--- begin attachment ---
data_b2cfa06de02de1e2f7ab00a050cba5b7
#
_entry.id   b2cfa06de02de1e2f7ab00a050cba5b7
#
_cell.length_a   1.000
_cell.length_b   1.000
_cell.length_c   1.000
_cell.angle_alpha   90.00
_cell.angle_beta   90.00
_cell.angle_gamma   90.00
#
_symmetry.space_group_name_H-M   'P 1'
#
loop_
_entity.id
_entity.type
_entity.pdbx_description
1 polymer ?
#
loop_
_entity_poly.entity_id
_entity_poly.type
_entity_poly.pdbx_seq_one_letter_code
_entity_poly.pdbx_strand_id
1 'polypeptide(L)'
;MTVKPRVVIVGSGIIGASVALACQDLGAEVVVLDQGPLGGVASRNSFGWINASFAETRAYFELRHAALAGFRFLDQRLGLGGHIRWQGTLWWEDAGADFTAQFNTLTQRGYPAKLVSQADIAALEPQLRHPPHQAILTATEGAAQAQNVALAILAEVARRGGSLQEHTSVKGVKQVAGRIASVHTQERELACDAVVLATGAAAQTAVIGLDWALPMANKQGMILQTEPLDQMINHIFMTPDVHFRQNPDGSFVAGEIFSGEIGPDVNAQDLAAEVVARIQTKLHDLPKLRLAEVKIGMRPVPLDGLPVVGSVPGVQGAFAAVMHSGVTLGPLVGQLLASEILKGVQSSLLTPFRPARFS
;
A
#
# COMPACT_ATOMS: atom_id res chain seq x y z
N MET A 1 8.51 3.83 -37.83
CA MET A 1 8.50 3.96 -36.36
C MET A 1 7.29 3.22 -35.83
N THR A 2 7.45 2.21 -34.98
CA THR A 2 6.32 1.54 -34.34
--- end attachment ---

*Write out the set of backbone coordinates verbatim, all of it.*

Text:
data_b2cfa06de02de1e2f7ab00a050cba5b7
#
_entry.id   b2cfa06de02de1e2f7ab00a050cba5b7
#
_cell.length_a   1.000
_cell.length_b   1.000
_cell.length_c   1.000
_cell.angle_alpha   90.00
_cell.angle_beta   90.00
_cell.angle_gamma   90.00
#
_symmetry.space_group_name_H-M   'P 1'
#
loop_
_entity.id
_entity.type
_entity.pdbx_description
1 polymer ?
#
loop_
_entity_poly.entity_id
_entity_poly.type
_entity_poly.pdbx_seq_one_letter_code
_entity_poly.pdbx_strand_id
1 'polypeptide(L)'
;MTVKPRVVIVGSGIIGASVALACQDLGAEVVVLDQGPLGGVASRNSFGWINASFAETRAYFELRHAALAGFRFLDQRLGLGGHIRWQGTLWWEDAGADFTAQFNTLTQRGYPAKLVSQADIAALEPQLRHPPHQAILTATEGAAQAQNVALAILAEVARRGGSLQEHTSVKGVKQVAGRIASVHTQERELACDAVVLATGAAAQTAVIGLDWALPMANKQGMILQTEPLDQMINHIFMTPDVHFRQNPDGSFVAGEIFSGEIGPDVNAQDLAAEVVARIQTKLHDLPKLRLAEVKIGMRPVPLDGLPVVGSVPGVQGAFAAVMHSGVTLGPLVGQLLASEILKGVQSSLLTPFRPARFS
;
A
#
# COMPACT_ATOMS: atom_id res chain seq x y z
N MET A 1 8.51 3.83 -37.83
CA MET A 1 8.50 3.96 -36.36
C MET A 1 7.29 3.22 -35.83
N THR A 2 7.45 2.21 -34.98
CA THR A 2 6.32 1.54 -34.34